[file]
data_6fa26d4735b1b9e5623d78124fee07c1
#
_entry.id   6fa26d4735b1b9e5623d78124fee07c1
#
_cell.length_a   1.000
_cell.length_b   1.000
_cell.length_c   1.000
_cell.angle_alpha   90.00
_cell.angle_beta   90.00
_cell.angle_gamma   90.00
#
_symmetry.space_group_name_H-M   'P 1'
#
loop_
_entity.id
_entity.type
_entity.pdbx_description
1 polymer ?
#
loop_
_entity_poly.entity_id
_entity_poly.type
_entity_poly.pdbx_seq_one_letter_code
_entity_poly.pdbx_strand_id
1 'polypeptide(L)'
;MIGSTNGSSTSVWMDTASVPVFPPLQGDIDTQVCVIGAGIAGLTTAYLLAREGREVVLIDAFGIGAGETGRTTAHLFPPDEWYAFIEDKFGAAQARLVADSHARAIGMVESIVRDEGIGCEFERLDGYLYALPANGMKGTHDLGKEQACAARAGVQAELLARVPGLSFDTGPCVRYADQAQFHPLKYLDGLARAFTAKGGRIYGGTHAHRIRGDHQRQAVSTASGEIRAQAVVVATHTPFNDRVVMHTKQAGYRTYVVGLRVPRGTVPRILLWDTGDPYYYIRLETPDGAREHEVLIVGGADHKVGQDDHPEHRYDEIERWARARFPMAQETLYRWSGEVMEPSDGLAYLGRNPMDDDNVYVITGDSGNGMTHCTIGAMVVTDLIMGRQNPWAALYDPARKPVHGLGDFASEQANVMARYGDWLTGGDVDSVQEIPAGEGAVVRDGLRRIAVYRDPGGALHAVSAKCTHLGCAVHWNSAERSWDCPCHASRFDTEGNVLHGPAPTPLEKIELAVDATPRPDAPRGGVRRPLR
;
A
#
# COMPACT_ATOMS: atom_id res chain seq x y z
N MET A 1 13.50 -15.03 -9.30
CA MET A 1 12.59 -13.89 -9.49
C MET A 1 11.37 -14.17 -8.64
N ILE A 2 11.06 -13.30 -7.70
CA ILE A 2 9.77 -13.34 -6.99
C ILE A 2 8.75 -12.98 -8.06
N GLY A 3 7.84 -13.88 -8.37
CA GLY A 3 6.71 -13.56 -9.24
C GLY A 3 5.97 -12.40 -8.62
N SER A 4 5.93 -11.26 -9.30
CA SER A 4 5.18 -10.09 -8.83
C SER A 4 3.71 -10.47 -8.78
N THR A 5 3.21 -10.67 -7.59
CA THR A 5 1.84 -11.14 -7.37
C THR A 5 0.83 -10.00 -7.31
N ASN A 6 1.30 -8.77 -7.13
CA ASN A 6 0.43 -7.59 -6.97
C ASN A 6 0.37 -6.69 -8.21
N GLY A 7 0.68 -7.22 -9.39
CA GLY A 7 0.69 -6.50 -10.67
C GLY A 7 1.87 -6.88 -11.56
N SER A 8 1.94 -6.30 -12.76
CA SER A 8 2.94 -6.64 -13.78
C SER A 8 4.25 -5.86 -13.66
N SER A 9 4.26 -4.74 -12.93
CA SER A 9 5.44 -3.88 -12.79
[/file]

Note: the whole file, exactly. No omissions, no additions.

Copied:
data_6fa26d4735b1b9e5623d78124fee07c1
#
_entry.id   6fa26d4735b1b9e5623d78124fee07c1
#
_cell.length_a   1.000
_cell.length_b   1.000
_cell.length_c   1.000
_cell.angle_alpha   90.00
_cell.angle_beta   90.00
_cell.angle_gamma   90.00
#
_symmetry.space_group_name_H-M   'P 1'
#
loop_
_entity.id
_entity.type
_entity.pdbx_description
1 polymer ?
#
loop_
_entity_poly.entity_id
_entity_poly.type
_entity_poly.pdbx_seq_one_letter_code
_entity_poly.pdbx_strand_id
1 'polypeptide(L)'
;MIGSTNGSSTSVWMDTASVPVFPPLQGDIDTQVCVIGAGIAGLTTAYLLAREGREVVLIDAFGIGAGETGRTTAHLFPPDEWYAFIEDKFGAAQARLVADSHARAIGMVESIVRDEGIGCEFERLDGYLYALPANGMKGTHDLGKEQACAARAGVQAELLARVPGLSFDTGPCVRYADQAQFHPLKYLDGLARAFTAKGGRIYGGTHAHRIRGDHQRQAVSTASGEIRAQAVVVATHTPFNDRVVMHTKQAGYRTYVVGLRVPRGTVPRILLWDTGDPYYYIRLETPDGAREHEVLIVGGADHKVGQDDHPEHRYDEIERWARARFPMAQETLYRWSGEVMEPSDGLAYLGRNPMDDDNVYVITGDSGNGMTHCTIGAMVVTDLIMGRQNPWAALYDPARKPVHGLGDFASEQANVMARYGDWLTGGDVDSVQEIPAGEGAVVRDGLRRIAVYRDPGGALHAVSAKCTHLGCAVHWNSAERSWDCPCHASRFDTEGNVLHGPAPTPLEKIELAVDATPRPDAPRGGVRRPLR
;
A
#
# COMPACT_ATOMS: atom_id res chain seq x y z
N MET A 1 13.50 -15.03 -9.30
CA MET A 1 12.59 -13.89 -9.49
C MET A 1 11.37 -14.17 -8.64
N ILE A 2 11.06 -13.30 -7.70
CA ILE A 2 9.77 -13.34 -6.99
C ILE A 2 8.75 -12.98 -8.06
N GLY A 3 7.84 -13.88 -8.37
CA GLY A 3 6.71 -13.56 -9.24
C GLY A 3 5.97 -12.40 -8.62
N SER A 4 5.93 -11.26 -9.30
CA SER A 4 5.18 -10.09 -8.83
C SER A 4 3.71 -10.47 -8.78
N THR A 5 3.21 -10.67 -7.59
CA THR A 5 1.84 -11.14 -7.37
C THR A 5 0.83 -10.00 -7.31
N ASN A 6 1.30 -8.77 -7.13
CA ASN A 6 0.43 -7.59 -6.97
C ASN A 6 0.37 -6.69 -8.21
N GLY A 7 0.68 -7.22 -9.39
CA GLY A 7 0.69 -6.50 -10.67
C GLY A 7 1.87 -6.88 -11.56
N SER A 8 1.94 -6.30 -12.76
CA SER A 8 2.94 -6.64 -13.78
C SER A 8 4.25 -5.86 -13.66
N SER A 9 4.26 -4.74 -12.93
CA SER A 9 5.44 -3.88 -12.79